Mountaineers focus on fundamentals during bye week

The+Appalachian+football+team+running+defensive+and+offensive+drills+at+Kidd+Brewer+Stadium+during+a+Spring+football+practice.+The+team+is+having+their+second+bye+week+of+the+season.+Photo+by+Morgan+Cook++%7C++The+Appalachian

The Appalachian football team running defensive and offensive drills at Kidd Brewer Stadium during a Spring football practice. The team is having their second bye week of the season. Photo by Morgan Cook | The Appalachian

Nick Joyner

App State, coming off its first ever Sun Belt Conference victory at Troy by a score of 53-14, had Saturday off during the team’s final bye week.

This week, the Mountaineers (2-5, 1-2 Sun Belt) host Georgia State (1-7, 0-5 Sun

The Appalachian football team running defensive and offensive drills at Kidd Brewer Stadium during a Spring football practice. The team is having their second bye week of the season. Photo by Morgan Cook  |  The Appalachian
The Appalachian football team running defensive and offensive drills at Kidd Brewer Stadium during a Spring football practice. The team is having their second bye week of the season. Photo by Morgan Cook | The Appalachian

Belt), who are in the midst of a seven-game losing streak. Although the last-place Panthers are on deck, App State used its open date to get some extra rest and focus more on the fundamentals of the game.

“You can spend a little more time on some technique things and not have to be pushing to get a gameplan in,” defensive backs coach and recruiting coordinator Scott Sloan said. “We have been able to get a little bit of a jumpstart on Georgia State this week. The timing of it works kind of works out a little bit, we had those four or five games and get to kind of catch our breath, then finish out after this open date.”

Junior wide receiver Malachi Jones said the bye week allowed all of the different position groups of the team to really hone in on the fundamentals of their positions. As a receiver, Jones said route running was a point of emphasis throughout practice all week.

“The bye week is basically a chance for us to look back over the past games we have played and focus on the smaller things,” Jones said. “For receivers, we focus a lot on routes this week. It might be a little more intense than a normal week’s practice.”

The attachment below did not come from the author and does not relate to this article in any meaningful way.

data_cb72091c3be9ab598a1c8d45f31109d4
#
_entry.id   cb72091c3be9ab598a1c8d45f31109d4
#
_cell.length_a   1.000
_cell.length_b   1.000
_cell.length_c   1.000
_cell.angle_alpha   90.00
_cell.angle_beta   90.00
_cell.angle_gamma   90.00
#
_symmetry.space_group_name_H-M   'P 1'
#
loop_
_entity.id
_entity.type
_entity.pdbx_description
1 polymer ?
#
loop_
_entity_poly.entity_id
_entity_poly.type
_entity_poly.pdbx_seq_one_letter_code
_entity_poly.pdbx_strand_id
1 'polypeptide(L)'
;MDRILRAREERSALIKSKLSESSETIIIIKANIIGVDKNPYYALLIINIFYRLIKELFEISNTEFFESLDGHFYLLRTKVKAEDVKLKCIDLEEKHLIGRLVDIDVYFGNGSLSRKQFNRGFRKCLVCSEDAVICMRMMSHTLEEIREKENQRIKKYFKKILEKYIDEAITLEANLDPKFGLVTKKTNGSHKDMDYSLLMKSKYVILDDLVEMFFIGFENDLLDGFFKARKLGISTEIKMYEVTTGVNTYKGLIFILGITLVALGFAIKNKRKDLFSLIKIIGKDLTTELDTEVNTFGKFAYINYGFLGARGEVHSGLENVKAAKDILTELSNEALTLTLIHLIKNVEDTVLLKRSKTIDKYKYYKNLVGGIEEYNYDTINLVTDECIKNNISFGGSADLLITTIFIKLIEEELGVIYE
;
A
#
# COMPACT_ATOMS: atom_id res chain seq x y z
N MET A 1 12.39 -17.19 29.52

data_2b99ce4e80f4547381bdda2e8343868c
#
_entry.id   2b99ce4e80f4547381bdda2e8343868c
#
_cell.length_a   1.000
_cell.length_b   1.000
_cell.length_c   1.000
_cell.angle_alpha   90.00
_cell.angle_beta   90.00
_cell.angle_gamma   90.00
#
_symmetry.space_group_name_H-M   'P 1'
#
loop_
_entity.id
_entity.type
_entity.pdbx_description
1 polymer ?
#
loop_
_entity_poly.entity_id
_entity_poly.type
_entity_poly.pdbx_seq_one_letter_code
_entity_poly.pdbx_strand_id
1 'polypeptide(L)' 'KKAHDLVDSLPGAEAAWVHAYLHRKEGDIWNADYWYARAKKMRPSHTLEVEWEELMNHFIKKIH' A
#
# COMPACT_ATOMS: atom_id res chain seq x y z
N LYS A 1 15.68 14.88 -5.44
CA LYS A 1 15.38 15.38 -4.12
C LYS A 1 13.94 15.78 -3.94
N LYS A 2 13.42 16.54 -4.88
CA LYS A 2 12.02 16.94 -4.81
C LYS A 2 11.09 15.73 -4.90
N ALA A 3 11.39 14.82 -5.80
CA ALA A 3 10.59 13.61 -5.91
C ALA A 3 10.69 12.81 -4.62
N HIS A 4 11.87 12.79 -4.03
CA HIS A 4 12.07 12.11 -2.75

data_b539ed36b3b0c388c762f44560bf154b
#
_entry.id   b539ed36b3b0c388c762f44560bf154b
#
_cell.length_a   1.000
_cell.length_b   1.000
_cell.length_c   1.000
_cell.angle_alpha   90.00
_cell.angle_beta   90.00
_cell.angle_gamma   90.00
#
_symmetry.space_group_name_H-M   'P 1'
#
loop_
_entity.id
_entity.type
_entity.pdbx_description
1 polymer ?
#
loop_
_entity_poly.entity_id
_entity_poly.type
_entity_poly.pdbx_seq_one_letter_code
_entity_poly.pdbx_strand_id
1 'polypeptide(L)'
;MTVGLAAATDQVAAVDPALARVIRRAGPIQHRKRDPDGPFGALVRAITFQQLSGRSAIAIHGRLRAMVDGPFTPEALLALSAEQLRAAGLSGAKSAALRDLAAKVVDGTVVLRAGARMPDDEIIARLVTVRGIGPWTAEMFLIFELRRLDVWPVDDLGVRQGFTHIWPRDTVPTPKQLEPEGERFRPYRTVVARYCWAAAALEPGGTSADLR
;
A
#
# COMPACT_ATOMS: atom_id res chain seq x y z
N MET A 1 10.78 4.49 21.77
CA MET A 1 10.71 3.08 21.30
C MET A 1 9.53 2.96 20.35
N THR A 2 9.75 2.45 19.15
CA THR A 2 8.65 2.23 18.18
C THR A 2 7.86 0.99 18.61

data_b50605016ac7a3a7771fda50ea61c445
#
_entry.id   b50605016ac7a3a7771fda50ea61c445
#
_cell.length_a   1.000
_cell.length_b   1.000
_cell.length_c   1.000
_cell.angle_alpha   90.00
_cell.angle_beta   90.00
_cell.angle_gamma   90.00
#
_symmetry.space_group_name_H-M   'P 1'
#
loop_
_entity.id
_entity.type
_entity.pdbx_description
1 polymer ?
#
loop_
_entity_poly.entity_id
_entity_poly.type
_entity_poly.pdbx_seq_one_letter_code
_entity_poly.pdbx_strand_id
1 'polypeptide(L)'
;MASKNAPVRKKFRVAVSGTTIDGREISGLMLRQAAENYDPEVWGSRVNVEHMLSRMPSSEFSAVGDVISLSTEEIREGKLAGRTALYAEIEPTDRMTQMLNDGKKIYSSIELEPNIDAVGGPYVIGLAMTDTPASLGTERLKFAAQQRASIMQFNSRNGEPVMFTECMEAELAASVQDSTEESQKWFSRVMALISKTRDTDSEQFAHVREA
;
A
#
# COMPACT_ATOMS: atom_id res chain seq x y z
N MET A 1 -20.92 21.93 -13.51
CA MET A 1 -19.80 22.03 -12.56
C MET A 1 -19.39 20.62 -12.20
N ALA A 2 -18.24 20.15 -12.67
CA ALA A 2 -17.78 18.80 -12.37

Co-offensive coordinator and quarterbacks coach Frank Ponce emphasized prior to the Troy game last week that airing the ball out more would be important for the Mountaineers.

Moving opposing safeties back by throwing the ball down the field is a crucial part in opening up the run game. After rushing for 441 yards in the victory at Troy, the run game has clearly been progressing.

“Our guys up front have done a phenomenal job the last couple weeks,” Ponce said in reference to the offensive line. “Our five guys up front work their butts off, and they’ve done a great job to develop and establish the run game. Obviously you’ve got to stop the run game, so defenses are going to start loading up and putting our guys in man-to-man coverage.”

Ponce also said that the receivers have progressed in terms of running better routes and finding open spots in opposing defenses.

“Our receivers have done a great job of getting down the field and stretching the defense, and our quarterback has done a great job of hitting them while they’re open,” Ponce said. “Earlier in the season, we were missing some of our shots down the field, but we kept working at it and we spent a lot of time on getting that timing down and it has paid dividends.”

The down-time is good for players to work even harder in practice, but allows for some stress-relief, too.

“For me, I might go back home for a little bit,” Jones said. “If not, I am going straight to my bed and laying down for a little bit.”

Story: Nick Joyner, Senior Sports Reporter

Photo: Morgan Cook, Photo Editor